We finally made it to the same level as the river, and enjoyed seeing the smaller cascading falls. As I mentioned before, if you like waterfalls, hiking out here is great because lots of trails will either follow rivers or cross over them often, and while there are great big falls to enjoy, you can also see the smaller cascading ones wherever you go. One great benefit to all this for us was that Charlotte was able to easily drink from the flowing streams whenever she needed. After a bit of easy walking along the river, we began climbing back up the other side of the ravine, and this trail was just as steep and difficult as before. Around here we ended our time on the Dismal trail and picked up the Naturaland Trust Trail.
Left: looking towards Raven Cliff Falls from the suspension bridge // Center: the best part of our hike- the cliff wall which we named Rainy Rock // Charlotte walking across the suspension bridge
Another thing we learned about hiking out here: since we’re in the thick forest, there isn’t much of a breeze and so it feels so much more hot and stuffy. It honestly wasn’t the climb that was getting to me, it was the heat and humidity. Maybe it was just a bad weekend for it, but for today there were highs in the 70’s with 60% humidity. I started to wonder what people up here consider to be “hiking season.” It seems like it could be year round if you can brave the elements, but maybe the locals know when the optimal time is. I can tell you for sure that I’d love to be here in the fall, when not only is it cooler but the trees are so much more colorful! For today, we enjoyed the lush green look of the forest and whatever wildflowers were in bloom at this time.
The highlight of this hike came somewhere along this part of the Naturaland Trust trail – we suddenly walked into a clearing and to our left was this huge, sheer cliff wall. It was so hard to capture in a picture because it was both breathtakingly awesome, but at the same time just a big odd wall that stood out from its forest surroundings. The best part about it was the water that drizzled down, like a light rain shower. We put all our gear to the side and just stood under the drops of water, letting it cool us off. I thanked God over and over for this wall. It was amazing. We called it Rainy Rock.
After some more steep climbing and lots of anticipation, we finally made it to the suspension bridge. This is when I discovered that you can’t actually see the falls from the bridge…the bridge goes over them. That was maybe the biggest disappointment of the day. And since we hadn’t found the boxes that were on the Dismal Trail, we had to wonder if it was actually worth it. But as I mentioned before, this trip was about appreciating hiking just for what it is – getting away from society to learn more about God, the world, and ourselves. I definitely wouldn’t say that hiking the trail was all for nothing. Being all alone out there in the wilderness was definitely a treat for us.
We ate lunch sitting on the suspension bridge, and Charlotte almost took a nap. She laid down, all ready to sleep, when we pulled out the cookies and just like that, she was miraculously full of energy again. 😉 I don’t always feel super hungry while hiking, but those pulled pork sandwiches were exactly what we needed today!
After that, we started to make our way back to the main trail to finish up the loop. The trail was so much easier, and we started to see a lot more people. (It was kind of amazing that we had the suspension bridge all to ourself for so long after seeing all these people!) You know that you’re getting close to the end when you start seeing people in flip flops and without water strolling down the trail. Hopefully we didn’t scare them too much with our worn out looks and sweaty, smelly bodies.
Left: the devil’s kitchen near the visitor’s center // Right: Charlotte smiles because she knows she’s almost done with the hike!
We finished up the hike around 2. Curtis’ phone died and we lost our Map My Hike app data, but this loop was around 8-10 miles, and we’d absolutely say the Dismal Trail is strenuous and not for hikers with flip flops and no water. We made it back to our car (in the now-full parking lot) and headed over to the visitor’s center. Curtis went to get a map and talk to a ranger about other trails we could do the next day, and Charlotte and I walked over to the overlook to take in the view. While I messed around with my camera, Charlotte found herself a comfy spot and took a nap. Other people around us laughed at her, and I was quick to let them know she had just walked 10 miles. 3 other guys maybe around my age were standing there and said “Oh I think we’re going to go for a hike too” and were pointing in some direction saying “I think it’s like a quarter mile there, should we do it?” and finally decided to go for it. Where they were going was the Devil’s Kitchen, which is about 50 feet away from the overlook and on a paved path. Sorry friends…that is NOT a hike. That is a walk. Barely. 🙂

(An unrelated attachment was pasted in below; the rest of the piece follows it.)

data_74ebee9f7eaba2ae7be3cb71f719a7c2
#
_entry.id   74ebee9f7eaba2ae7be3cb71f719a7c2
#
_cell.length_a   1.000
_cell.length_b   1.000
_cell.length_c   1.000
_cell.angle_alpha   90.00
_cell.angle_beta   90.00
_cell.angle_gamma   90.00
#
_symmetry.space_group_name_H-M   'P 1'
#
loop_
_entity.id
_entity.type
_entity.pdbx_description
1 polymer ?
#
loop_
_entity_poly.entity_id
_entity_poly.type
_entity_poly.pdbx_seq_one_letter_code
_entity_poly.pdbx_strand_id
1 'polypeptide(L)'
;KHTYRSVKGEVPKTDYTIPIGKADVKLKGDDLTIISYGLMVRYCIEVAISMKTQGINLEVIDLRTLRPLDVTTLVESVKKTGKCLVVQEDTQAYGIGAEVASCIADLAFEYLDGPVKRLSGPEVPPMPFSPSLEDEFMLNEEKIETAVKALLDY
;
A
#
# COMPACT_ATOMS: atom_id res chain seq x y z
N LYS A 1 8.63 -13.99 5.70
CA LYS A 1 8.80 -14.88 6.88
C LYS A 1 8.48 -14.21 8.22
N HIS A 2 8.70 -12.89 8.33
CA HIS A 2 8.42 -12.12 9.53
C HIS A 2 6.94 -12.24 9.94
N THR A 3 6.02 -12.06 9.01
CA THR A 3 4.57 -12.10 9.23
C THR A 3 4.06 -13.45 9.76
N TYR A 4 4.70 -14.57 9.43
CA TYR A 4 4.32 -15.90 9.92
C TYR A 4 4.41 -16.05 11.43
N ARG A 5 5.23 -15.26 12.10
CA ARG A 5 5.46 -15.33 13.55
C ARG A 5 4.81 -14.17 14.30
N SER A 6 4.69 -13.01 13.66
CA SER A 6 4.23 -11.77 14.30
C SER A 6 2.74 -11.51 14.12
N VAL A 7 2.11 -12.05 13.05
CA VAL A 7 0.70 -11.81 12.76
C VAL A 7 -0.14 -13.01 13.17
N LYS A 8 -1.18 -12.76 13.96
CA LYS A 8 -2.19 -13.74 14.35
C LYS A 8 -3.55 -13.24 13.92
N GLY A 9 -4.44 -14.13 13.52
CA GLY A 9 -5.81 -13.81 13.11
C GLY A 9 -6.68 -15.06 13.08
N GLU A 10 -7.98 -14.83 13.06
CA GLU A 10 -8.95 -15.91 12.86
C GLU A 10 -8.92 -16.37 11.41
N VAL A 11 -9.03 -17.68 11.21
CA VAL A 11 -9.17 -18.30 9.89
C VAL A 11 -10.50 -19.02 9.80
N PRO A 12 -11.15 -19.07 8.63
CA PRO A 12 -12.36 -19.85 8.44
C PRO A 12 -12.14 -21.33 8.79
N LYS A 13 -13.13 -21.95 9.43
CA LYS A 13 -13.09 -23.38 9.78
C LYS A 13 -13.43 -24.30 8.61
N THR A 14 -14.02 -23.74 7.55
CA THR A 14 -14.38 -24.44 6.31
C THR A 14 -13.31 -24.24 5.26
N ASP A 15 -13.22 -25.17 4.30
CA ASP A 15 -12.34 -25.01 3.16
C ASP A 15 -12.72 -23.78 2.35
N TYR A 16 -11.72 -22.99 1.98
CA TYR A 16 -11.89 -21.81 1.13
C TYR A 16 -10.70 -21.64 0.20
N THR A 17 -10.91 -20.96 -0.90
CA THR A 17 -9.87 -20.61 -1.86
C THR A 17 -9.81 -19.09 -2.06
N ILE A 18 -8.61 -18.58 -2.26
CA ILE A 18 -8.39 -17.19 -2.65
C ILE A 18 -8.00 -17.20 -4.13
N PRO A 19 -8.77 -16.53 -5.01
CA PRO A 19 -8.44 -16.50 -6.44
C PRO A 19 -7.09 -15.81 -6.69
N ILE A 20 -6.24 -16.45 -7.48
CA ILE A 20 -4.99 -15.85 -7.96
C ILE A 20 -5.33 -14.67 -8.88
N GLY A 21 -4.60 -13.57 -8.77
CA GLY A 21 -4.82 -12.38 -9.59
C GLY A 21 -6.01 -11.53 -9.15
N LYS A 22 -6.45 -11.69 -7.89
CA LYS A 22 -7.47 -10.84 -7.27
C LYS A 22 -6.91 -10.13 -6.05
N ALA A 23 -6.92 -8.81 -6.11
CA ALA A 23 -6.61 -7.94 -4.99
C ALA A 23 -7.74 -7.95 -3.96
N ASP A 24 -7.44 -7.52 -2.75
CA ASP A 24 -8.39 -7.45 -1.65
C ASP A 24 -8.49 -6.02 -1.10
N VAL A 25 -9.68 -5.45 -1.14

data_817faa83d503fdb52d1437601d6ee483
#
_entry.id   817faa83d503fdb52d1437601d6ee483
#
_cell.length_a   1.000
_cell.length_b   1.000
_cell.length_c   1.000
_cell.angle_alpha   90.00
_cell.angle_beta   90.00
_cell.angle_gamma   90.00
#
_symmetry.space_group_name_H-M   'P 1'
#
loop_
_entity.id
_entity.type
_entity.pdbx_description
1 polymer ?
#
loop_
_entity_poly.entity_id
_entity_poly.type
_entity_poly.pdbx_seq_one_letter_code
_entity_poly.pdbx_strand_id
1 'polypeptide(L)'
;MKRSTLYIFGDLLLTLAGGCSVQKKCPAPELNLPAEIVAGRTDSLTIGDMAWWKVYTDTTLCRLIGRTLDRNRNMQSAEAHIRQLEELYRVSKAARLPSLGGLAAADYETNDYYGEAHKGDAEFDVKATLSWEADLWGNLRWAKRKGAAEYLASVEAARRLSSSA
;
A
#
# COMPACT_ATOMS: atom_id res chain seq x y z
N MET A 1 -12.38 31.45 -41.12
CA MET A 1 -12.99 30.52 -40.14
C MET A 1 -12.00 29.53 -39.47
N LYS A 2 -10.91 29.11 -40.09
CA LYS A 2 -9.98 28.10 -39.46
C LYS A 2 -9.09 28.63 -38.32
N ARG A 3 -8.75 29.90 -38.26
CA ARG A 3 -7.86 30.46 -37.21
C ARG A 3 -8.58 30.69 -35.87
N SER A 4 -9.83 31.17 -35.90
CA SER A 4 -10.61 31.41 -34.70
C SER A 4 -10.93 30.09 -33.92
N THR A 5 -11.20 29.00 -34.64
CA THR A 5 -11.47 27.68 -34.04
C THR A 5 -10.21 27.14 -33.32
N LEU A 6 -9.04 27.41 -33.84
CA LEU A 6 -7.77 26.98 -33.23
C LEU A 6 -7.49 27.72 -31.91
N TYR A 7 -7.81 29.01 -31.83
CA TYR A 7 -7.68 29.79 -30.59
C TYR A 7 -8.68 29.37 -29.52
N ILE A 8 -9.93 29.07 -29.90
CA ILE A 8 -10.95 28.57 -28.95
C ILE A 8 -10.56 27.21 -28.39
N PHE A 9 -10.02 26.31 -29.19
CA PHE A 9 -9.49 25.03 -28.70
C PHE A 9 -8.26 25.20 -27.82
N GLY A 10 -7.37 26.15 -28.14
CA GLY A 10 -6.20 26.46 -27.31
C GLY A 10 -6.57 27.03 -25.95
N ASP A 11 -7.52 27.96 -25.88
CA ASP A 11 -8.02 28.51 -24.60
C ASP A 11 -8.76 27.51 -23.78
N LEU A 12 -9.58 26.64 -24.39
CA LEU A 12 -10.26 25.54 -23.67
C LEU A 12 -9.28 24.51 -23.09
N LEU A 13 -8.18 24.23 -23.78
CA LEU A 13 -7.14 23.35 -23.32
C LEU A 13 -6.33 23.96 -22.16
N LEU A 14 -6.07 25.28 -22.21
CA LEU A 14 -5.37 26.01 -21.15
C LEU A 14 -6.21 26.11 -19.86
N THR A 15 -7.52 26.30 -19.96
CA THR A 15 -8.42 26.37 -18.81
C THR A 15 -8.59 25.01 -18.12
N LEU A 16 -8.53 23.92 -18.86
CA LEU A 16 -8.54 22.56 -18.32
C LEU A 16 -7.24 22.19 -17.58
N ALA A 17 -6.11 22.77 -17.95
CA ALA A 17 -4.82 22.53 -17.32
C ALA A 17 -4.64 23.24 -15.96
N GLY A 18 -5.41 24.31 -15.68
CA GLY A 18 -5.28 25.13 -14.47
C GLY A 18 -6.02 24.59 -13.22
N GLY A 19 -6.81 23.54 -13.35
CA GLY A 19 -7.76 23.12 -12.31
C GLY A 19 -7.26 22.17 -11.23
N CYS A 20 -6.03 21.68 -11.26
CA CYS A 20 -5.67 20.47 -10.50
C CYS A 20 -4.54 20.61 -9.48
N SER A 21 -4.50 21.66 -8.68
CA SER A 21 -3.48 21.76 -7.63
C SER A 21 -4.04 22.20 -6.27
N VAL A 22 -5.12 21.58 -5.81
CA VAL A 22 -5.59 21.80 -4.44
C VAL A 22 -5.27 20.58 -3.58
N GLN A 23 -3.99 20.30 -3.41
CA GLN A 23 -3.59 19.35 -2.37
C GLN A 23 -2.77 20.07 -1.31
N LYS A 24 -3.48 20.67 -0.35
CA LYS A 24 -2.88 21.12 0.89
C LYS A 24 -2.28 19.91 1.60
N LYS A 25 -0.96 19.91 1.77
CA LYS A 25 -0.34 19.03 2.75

Curtis returned and after spending time here, we made our way back down the mountain, stopping at Bald Rock on the way. We loved the views we got from this spot, and loved wandering around the granite rock face, but what broke our hearts is how people come here to spray paint on the rock. After being away from beautiful spots from this for so long, it’s so sad to see how people treat it. It’s also a problem because there are endangered species around here.
The top 2 pictures are from the Caesar’s Head Overlook, the bottom two are from Bald Rock
At that point, it was getting to be later in the afternoon, so we decided to visit a couple scenic spots before heading back to our dome. Our first stop was Poinsett Bridge, the oldest bridge in South Carolina (built in 1820). I had seen pictures of this one before and was expecting to see just a pretty stone bridge, but the size of this one took my breath away. It was HUGE! (see the top picture for this post – Curtis is 6’3″ for reference!) Even from looking at it from the top didn’t seem too spectacular, but once we walked down by the side we realized how big it actually was. Charlotte wasted no time walking into the stream of water and getting wet and dirty for the rest of the car ride. This bridge is off of Callahan Mountain Road in Landrum and definitely worth a stop.
Next, we drove another 15 minutes to see Campbell’s Covered Bridge, also in Landrum. This one was constructed in 1909 and is the last remaining covered bridge in the area. It’s pretty well preserved and the city of Greenville has a nice little set up for it along with history plaques, benches, and a short trail. We really enjoyed seeing both of these bridges, and they just made a nice half-hour diversion from our drive back.
And that’s all for today – come back tomorrow to read about day 2, hiking in Jones Gap State Park!